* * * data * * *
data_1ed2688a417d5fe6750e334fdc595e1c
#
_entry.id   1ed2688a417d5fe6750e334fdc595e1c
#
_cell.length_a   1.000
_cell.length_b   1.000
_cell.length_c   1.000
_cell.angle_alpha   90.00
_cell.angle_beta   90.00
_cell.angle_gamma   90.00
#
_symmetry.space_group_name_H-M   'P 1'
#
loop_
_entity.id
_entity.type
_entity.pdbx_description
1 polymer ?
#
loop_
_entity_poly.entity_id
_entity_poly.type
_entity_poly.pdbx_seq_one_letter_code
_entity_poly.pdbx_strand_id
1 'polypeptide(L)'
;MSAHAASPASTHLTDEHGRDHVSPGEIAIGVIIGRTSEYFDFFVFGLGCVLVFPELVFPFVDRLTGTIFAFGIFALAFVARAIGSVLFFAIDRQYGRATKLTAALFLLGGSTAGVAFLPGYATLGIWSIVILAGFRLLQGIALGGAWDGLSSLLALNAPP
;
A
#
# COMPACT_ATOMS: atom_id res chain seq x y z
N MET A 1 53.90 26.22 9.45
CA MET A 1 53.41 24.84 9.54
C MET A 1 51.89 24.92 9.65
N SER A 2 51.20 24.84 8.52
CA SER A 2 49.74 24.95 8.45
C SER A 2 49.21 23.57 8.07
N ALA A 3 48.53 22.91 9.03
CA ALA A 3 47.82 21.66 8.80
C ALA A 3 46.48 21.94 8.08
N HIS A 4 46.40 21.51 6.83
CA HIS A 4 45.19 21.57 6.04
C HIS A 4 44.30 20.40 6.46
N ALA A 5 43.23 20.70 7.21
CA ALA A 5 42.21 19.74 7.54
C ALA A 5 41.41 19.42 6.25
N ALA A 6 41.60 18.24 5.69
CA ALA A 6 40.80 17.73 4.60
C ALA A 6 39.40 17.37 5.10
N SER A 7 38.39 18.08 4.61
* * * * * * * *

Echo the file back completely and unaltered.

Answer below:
data_1ed2688a417d5fe6750e334fdc595e1c
#
_entry.id   1ed2688a417d5fe6750e334fdc595e1c
#
_cell.length_a   1.000
_cell.length_b   1.000
_cell.length_c   1.000
_cell.angle_alpha   90.00
_cell.angle_beta   90.00
_cell.angle_gamma   90.00
#
_symmetry.space_group_name_H-M   'P 1'
#
loop_
_entity.id
_entity.type
_entity.pdbx_description
1 polymer ?
#
loop_
_entity_poly.entity_id
_entity_poly.type
_entity_poly.pdbx_seq_one_letter_code
_entity_poly.pdbx_strand_id
1 'polypeptide(L)'
;MSAHAASPASTHLTDEHGRDHVSPGEIAIGVIIGRTSEYFDFFVFGLGCVLVFPELVFPFVDRLTGTIFAFGIFALAFVARAIGSVLFFAIDRQYGRATKLTAALFLLGGSTAGVAFLPGYATLGIWSIVILAGFRLLQGIALGGAWDGLSSLLALNAPP
;
A
#
# COMPACT_ATOMS: atom_id res chain seq x y z
N MET A 1 53.90 26.22 9.45
CA MET A 1 53.41 24.84 9.54
C MET A 1 51.89 24.92 9.65
N SER A 2 51.20 24.84 8.52
CA SER A 2 49.74 24.95 8.45
C SER A 2 49.21 23.57 8.07
N ALA A 3 48.53 22.91 9.03
CA ALA A 3 47.82 21.66 8.80
C ALA A 3 46.48 21.94 8.08
N HIS A 4 46.40 21.51 6.83
CA HIS A 4 45.19 21.57 6.04
C HIS A 4 44.30 20.40 6.46
N ALA A 5 43.23 20.70 7.21
CA ALA A 5 42.21 19.74 7.54
C ALA A 5 41.41 19.42 6.25
N ALA A 6 41.60 18.24 5.69
CA ALA A 6 40.80 17.73 4.60
C ALA A 6 39.40 17.37 5.10
N SER A 7 38.39 18.08 4.61